for each cell, for the electrolyte of the associated compartment and cell.

In order to protect the bellows from being operated by a casual undesired accidental external force, a protective cover is disposed over the bellows to fit snugly over the casing or housing with such frictional engagement over the casing or housing that a positive intended pressure force will be required to move the cover for the bellows.

To provide maximum effective volume and surface area in the cell, in view of the relatively small dimensions, and to enable the cell housing to be manually held as a manipulatable handle for the flashlight, the anode of each cell assembly is shown in a preferred form as a hollow box structure closed at one end and open at its top end, which is provided with a closure through which the communicating conduit extends from the electrolyte bellows reservoir. A porous spacer on each side of the anode separates the anode side walls from two external cathode plates which are connected by a common electrical conductor at one end for connection to one terminal of the external device, which is the flashlight lamp in this case. The other ends of the cathode plates are covered by the cell closure to retain the electrolyte in the cell.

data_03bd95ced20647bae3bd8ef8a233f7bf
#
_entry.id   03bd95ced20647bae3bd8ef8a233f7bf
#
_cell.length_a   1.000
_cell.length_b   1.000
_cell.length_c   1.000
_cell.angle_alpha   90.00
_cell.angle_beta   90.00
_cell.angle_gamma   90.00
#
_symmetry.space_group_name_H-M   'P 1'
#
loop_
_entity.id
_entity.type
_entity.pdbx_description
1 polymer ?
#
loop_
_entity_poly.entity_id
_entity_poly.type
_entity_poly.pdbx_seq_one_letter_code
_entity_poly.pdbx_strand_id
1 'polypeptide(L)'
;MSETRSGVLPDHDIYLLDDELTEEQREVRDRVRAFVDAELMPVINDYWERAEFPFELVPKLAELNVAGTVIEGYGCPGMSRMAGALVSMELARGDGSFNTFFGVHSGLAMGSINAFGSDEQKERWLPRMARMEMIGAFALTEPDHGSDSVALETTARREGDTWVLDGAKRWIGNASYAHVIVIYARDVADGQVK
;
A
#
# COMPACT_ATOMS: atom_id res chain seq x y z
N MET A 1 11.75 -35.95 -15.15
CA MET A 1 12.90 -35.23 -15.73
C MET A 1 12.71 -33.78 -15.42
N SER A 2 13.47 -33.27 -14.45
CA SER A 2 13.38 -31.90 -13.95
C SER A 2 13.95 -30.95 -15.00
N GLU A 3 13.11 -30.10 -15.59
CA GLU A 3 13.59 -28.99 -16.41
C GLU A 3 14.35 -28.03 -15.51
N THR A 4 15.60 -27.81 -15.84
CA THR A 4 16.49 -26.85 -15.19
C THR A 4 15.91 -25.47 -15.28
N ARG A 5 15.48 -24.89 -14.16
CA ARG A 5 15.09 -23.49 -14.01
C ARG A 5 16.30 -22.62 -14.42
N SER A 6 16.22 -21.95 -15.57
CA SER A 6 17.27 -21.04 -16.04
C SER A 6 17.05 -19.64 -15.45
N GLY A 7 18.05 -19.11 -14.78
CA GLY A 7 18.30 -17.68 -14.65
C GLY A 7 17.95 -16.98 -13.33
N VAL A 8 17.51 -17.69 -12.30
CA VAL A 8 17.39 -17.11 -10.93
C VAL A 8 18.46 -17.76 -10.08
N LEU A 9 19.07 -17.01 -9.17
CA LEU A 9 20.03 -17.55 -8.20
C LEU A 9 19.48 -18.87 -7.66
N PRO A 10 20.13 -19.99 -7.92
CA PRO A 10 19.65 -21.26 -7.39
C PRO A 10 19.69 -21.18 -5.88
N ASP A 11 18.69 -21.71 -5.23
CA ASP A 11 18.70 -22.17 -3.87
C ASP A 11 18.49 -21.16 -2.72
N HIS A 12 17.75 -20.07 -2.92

The opening at the top of the compartment of the housing is closed by a unitary cover of a suitable epoxy resin which constitutes the cell closure and serves also as a supporting plate for the bellows associated with the cell. The epoxy resin provides a closed hermetic seal for the housing compartment.

In the single cell unit, the front end of the housing is shaped to embody a space to receive a lamp receptacle with two terminals to which appropriate connections are made from the two end electrodes of the cell. A suitable cap fits over the outer end of the housing to encircle and protect the lamp and carries a lens in the front wall of the cap structure for transmitting the light from the lamp.